It’s not every day that everybody stops what they’re doing in August to talk about a movie that’s scheduled to be released on Christmas Day. But the newly released trailer for “Concussion,” the Will Smith-starring feature film about Dr. Bennet Omalu, the doctor who discovered chronic traumatic encephalopathy, has torn across the sports media landscape with such force that even the NFL has felt compelled to weigh in.

“We are encouraged by the ongoing focus on the critical issue of player health and safety,” Jeff Miller, the NFL’s senior vice president of health and safety policy, wrote in a statement provided to International Business Times. “We have no higher priority. We all know more about this issue than we did 10 or 20 years ago. As we continue to learn more, we apply those learnings to make our game and players safer.”

The timing of the trailer’s release should have NFL executives reaching into desks for antacids. The regular season begins next week, and the league's top brass must accept that it will have to deal with Sony Pictures’ monthslong campaign to promote this film, which some people already are seeing as an Oscar contender.

Others, including heavyweight sports columnist Bill Simmons, see it as the kind of movie that could bring the NFL to heel, much as films like "The Insider" and "Blackfish" did to the tobacco industry and SeaWorld, respectively.




Watching how the NFL, and the massive media apparatus that orbits it, deals with this film's ongoing marketing campaign will be instructive. Films targeted at sports fans often look to build marketing tie-ins with sports broadcasters, the same ones who are locked into billion-dollar agreements with the NFL. Last year, ESPN was battered by critics for pulling its name and association from “League of Denial,” a "Frontline" documentary about how the NFL has handled its problems with concussions.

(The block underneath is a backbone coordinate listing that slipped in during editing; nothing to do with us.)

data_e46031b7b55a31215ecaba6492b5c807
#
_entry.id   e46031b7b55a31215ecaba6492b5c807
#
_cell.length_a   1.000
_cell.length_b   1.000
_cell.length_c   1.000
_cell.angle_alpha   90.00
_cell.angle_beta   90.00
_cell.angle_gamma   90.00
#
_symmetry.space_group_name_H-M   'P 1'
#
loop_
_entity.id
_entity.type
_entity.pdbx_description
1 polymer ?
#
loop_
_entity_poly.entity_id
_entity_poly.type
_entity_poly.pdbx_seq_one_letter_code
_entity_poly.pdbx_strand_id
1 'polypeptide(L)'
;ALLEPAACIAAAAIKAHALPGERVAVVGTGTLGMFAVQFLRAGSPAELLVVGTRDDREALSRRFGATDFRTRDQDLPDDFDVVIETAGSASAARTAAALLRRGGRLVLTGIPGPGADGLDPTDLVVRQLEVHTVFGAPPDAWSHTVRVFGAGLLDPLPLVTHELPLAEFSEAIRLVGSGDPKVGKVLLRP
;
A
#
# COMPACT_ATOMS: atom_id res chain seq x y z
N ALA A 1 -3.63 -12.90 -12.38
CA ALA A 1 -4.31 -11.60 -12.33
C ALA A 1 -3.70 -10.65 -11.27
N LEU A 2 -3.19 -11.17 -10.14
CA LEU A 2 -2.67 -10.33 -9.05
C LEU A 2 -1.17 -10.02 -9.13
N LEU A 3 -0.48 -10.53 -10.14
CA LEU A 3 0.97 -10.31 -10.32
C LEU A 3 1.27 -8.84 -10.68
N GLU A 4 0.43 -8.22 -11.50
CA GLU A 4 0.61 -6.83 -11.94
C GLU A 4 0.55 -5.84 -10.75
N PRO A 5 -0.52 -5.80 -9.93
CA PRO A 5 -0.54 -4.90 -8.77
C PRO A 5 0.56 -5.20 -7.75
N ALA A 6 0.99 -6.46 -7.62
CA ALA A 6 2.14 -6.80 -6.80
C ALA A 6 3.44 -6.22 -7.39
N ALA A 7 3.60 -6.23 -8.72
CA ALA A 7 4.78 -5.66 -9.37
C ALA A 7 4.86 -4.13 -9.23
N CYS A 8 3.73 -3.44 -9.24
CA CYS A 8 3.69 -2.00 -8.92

The strategy Sony used to debut this trailer suggests it will be leaning on sports media heavily. The “Concussion” trailer debuted in Peter King’s Monday Morning Quarterback column, a widely read part of NFL fans’ media diets that some have called overly sympathetic to NFL thinking and policy.

While it will be months before the film’s critical reception comes into focus, it already has had a significant impact on one former player who saw the film. According to a brief Q&A Peter King conducted with the film’s writer-director, Peter Landesman, the movie production invited Chris Borland, the former San Francisco 49ers linebacker who retired after one season amid concerns over his long-term health, to a private screening of “Concussion.” The film had a profound effect.

“At the end of it,” Landesman told King, “he was literally, physically shaking.

“I think that he wasn’t able to really understand the physical consequences of his own decision yet.”

Watch the "Concussion" trailer below: